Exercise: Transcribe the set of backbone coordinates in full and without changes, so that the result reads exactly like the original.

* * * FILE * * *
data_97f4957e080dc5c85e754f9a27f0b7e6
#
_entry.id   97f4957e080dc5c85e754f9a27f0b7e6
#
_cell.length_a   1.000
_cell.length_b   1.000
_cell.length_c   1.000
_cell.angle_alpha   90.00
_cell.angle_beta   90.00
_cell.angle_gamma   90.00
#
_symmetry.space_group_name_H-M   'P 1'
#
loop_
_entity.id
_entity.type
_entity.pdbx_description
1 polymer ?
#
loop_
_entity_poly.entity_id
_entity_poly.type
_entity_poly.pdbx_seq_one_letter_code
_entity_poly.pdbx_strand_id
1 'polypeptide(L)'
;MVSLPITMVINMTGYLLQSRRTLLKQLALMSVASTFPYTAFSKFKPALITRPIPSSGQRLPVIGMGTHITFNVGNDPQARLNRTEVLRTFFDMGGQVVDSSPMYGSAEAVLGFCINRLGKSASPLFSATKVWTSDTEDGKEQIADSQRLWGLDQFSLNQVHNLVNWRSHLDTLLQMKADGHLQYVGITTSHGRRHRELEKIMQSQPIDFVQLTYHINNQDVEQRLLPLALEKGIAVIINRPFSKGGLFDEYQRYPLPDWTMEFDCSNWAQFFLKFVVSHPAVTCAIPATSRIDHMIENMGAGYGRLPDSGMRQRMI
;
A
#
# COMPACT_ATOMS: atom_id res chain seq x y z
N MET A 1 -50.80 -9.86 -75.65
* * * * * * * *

data_97f4957e080dc5c85e754f9a27f0b7e6
#
_entry.id   97f4957e080dc5c85e754f9a27f0b7e6
#
_cell.length_a   1.000
_cell.length_b   1.000
_cell.length_c   1.000
_cell.angle_alpha   90.00
_cell.angle_beta   90.00
_cell.angle_gamma   90.00
#
_symmetry.space_group_name_H-M   'P 1'
#
loop_
_entity.id
_entity.type
_entity.pdbx_description
1 polymer ?
#
loop_
_entity_poly.entity_id
_entity_poly.type
_entity_poly.pdbx_seq_one_letter_code
_entity_poly.pdbx_strand_id
1 'polypeptide(L)'
;MVSLPITMVINMTGYLLQSRRTLLKQLALMSVASTFPYTAFSKFKPALITRPIPSSGQRLPVIGMGTHITFNVGNDPQARLNRTEVLRTFFDMGGQVVDSSPMYGSAEAVLGFCINRLGKSASPLFSATKVWTSDTEDGKEQIADSQRLWGLDQFSLNQVHNLVNWRSHLDTLLQMKADGHLQYVGITTSHGRRHRELEKIMQSQPIDFVQLTYHINNQDVEQRLLPLALEKGIAVIINRPFSKGGLFDEYQRYPLPDWTMEFDCSNWAQFFLKFVVSHPAVTCAIPATSRIDHMIENMGAGYGRLPDSGMRQRMI
;
A
#
# COMPACT_ATOMS: atom_id res chain seq x y z
N MET A 1 -50.80 -9.86 -75.65